A strike looks increasingly likely at Escondida, the world’s biggest copper mine.
BHP, which operates the mine and is the majority shareholder, confirmed on Wednesday that it’s pay offer had been rejected.
In a statement, the Anglo-Australian mining company said:
Over the past four weeks, BHP Billiton held detailed talks with the unions representing workers at Escondida before submitting a final offer that we believe balanced protecting worker’s compensation arrangements, while recognising the future challenges for the copper industry and Escondida.
The Company has been notified by the Labour Authorities with the result of the voting process held by members of Escondida’ s Worker Union N°1. The outcome of this process was a rejection of the Company’s final offer.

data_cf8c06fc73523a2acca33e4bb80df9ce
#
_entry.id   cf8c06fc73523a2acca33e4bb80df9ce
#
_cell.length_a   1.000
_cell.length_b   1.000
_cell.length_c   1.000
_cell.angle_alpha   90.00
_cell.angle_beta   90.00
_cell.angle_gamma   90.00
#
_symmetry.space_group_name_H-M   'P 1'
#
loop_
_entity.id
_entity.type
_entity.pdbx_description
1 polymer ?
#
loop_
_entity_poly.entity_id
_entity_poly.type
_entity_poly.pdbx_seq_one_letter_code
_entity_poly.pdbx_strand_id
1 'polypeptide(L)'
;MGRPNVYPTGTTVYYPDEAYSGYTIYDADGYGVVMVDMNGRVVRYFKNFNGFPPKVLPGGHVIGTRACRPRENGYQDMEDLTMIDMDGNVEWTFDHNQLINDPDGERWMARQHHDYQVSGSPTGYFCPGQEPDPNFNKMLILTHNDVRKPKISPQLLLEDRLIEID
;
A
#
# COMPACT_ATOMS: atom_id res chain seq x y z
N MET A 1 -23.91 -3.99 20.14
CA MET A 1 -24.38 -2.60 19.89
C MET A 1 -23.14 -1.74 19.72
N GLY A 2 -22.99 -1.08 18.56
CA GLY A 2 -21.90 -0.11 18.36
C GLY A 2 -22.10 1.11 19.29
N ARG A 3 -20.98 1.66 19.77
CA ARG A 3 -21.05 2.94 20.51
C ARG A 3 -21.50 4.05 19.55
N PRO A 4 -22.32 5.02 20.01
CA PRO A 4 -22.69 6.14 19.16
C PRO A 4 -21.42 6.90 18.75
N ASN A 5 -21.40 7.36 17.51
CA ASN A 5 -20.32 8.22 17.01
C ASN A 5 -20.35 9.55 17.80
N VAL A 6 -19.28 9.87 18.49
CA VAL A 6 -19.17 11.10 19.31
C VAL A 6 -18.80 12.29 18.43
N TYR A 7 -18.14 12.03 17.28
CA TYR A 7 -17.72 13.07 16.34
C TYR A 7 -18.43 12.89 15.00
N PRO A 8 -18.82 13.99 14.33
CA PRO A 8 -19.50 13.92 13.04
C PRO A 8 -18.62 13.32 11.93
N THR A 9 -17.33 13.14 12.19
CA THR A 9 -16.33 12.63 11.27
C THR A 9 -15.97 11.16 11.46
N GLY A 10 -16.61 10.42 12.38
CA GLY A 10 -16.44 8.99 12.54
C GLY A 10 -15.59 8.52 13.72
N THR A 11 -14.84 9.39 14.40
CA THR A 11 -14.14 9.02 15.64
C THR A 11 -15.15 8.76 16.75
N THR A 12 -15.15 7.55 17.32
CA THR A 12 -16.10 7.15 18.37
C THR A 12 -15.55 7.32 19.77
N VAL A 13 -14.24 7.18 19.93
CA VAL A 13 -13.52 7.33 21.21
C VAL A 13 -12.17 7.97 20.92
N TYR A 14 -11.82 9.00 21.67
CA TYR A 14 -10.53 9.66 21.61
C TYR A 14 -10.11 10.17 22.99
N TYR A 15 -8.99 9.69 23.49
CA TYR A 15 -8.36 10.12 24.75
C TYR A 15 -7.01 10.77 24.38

As a company, we regret that our proposal was not accepted and, despite the result, we reiterate our desire to maintain an open door, to continue to carry out a process in an atmosphere of respect and dialogue, and to achieve an agreement that allows us to face future challenges together with our workers.
BHP now has 48-hours to request government mediation to attempt a resolution with the disgruntled workers. That option is likely to be triggered but few analysts think it will be successful.
In the last pay-deal four years ago workers received a $49,000 bonus when the copper price was $2,000 a tonne above its current levels. This time they have been offered $12,000
Escondida is expected to produce around 1.1m tonnes of copper this year.
The prospect of a strike has helped push the price of the metal, used in everything from wiring to power grids, close to near $6,000 a tonne.
Analysts at Standard Chartered estimate that 3,400 tonnes of output would be lost for each day of stoppage at Escondida.
Other shareholders in the mine include Rio Tinto and a consortium of Japanese investors.